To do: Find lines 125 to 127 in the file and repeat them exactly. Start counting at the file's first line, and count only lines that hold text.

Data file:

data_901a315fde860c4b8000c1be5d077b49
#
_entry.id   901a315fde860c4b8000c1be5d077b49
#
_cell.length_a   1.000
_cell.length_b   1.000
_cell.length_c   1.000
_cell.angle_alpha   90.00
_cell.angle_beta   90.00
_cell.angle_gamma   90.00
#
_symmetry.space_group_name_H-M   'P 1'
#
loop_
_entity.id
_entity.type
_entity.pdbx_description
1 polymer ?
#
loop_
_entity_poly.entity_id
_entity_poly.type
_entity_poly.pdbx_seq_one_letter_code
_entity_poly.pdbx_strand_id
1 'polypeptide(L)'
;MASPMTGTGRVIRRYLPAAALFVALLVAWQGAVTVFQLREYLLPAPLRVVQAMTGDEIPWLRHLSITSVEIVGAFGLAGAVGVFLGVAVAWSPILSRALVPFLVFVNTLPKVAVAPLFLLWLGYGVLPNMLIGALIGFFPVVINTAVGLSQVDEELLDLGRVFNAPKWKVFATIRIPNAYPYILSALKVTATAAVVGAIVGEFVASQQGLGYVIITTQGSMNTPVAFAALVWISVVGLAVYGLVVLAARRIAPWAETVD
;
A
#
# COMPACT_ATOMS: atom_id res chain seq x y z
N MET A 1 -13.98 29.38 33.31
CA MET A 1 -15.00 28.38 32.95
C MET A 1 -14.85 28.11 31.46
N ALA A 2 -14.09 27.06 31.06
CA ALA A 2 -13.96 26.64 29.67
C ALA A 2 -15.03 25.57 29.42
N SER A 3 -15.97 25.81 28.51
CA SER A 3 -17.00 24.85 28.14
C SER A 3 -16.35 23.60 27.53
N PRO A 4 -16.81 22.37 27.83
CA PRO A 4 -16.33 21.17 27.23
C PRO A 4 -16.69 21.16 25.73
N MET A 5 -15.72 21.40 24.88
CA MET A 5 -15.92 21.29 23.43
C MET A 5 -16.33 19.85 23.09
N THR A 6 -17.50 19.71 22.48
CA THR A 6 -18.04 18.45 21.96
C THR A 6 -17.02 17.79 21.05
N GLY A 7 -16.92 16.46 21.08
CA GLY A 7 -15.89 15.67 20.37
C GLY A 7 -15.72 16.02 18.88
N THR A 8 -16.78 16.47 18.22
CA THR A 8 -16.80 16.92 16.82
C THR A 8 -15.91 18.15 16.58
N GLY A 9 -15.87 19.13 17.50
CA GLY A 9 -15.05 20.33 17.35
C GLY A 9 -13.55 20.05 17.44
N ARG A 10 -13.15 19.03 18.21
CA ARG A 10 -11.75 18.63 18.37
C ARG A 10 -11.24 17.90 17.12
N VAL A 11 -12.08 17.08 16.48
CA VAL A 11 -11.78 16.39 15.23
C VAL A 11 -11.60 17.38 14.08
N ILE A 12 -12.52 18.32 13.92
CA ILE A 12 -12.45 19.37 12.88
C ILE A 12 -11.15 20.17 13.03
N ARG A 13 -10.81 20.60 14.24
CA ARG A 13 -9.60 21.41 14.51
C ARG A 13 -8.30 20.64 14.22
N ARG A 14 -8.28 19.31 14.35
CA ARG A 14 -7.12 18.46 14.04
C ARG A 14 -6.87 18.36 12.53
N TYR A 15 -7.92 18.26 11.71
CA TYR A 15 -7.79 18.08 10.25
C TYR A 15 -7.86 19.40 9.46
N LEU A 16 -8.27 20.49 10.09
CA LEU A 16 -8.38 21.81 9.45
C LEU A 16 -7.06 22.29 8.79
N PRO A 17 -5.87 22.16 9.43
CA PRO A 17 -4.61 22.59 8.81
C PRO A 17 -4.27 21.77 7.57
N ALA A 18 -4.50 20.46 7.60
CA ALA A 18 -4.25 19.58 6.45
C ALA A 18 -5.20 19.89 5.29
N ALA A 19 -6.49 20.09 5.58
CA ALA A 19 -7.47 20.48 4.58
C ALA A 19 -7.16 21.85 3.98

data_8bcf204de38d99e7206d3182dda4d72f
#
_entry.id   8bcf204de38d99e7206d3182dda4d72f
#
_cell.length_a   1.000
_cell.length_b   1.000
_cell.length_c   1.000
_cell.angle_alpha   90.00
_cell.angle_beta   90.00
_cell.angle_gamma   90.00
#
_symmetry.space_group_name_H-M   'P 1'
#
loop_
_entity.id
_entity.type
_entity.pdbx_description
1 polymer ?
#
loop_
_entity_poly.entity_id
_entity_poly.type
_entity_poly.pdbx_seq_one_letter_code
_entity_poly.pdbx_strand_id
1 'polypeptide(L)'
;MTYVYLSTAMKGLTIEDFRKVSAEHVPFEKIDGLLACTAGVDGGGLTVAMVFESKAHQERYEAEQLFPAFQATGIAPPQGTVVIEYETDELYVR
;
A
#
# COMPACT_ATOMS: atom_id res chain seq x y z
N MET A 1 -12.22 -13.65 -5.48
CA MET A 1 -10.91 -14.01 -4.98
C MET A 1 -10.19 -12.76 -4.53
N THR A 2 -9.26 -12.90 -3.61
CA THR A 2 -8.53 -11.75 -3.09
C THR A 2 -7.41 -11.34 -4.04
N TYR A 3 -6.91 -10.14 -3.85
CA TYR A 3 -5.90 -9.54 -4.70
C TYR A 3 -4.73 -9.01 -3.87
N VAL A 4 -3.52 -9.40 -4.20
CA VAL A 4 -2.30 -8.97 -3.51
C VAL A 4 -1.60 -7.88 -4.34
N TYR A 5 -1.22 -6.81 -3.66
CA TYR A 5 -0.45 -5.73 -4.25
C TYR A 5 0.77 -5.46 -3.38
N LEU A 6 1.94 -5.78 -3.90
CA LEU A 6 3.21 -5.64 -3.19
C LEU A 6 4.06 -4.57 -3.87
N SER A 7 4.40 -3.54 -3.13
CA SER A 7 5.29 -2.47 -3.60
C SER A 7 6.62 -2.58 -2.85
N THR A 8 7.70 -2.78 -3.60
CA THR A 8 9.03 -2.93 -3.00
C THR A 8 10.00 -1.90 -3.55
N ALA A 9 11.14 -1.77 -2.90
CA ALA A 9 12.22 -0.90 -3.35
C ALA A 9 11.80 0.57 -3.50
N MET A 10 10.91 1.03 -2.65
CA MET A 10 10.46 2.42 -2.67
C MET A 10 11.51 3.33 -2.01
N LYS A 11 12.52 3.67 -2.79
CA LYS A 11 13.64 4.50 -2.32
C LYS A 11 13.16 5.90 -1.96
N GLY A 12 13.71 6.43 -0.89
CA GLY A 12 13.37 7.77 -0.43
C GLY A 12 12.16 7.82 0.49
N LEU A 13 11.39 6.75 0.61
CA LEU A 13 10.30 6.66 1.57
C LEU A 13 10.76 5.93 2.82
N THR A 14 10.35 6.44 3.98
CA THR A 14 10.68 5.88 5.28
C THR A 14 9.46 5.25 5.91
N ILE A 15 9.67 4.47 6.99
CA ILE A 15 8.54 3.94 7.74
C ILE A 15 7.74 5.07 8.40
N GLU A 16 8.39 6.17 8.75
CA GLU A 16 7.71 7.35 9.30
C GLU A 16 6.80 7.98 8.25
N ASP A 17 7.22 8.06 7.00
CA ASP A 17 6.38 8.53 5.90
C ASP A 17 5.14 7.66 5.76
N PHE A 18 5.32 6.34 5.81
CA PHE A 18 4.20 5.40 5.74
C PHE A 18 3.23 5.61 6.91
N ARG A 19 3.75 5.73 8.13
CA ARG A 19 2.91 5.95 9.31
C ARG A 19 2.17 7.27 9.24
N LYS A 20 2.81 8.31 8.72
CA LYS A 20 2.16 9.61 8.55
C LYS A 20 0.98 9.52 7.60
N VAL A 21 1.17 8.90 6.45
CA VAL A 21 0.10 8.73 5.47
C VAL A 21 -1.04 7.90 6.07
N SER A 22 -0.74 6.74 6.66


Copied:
CA TYR A 3 -5.90 -9.54 -4.70
C TYR A 3 -4.73 -9.01 -3.87
N VAL A 4 -3.52 -9.40 -4.20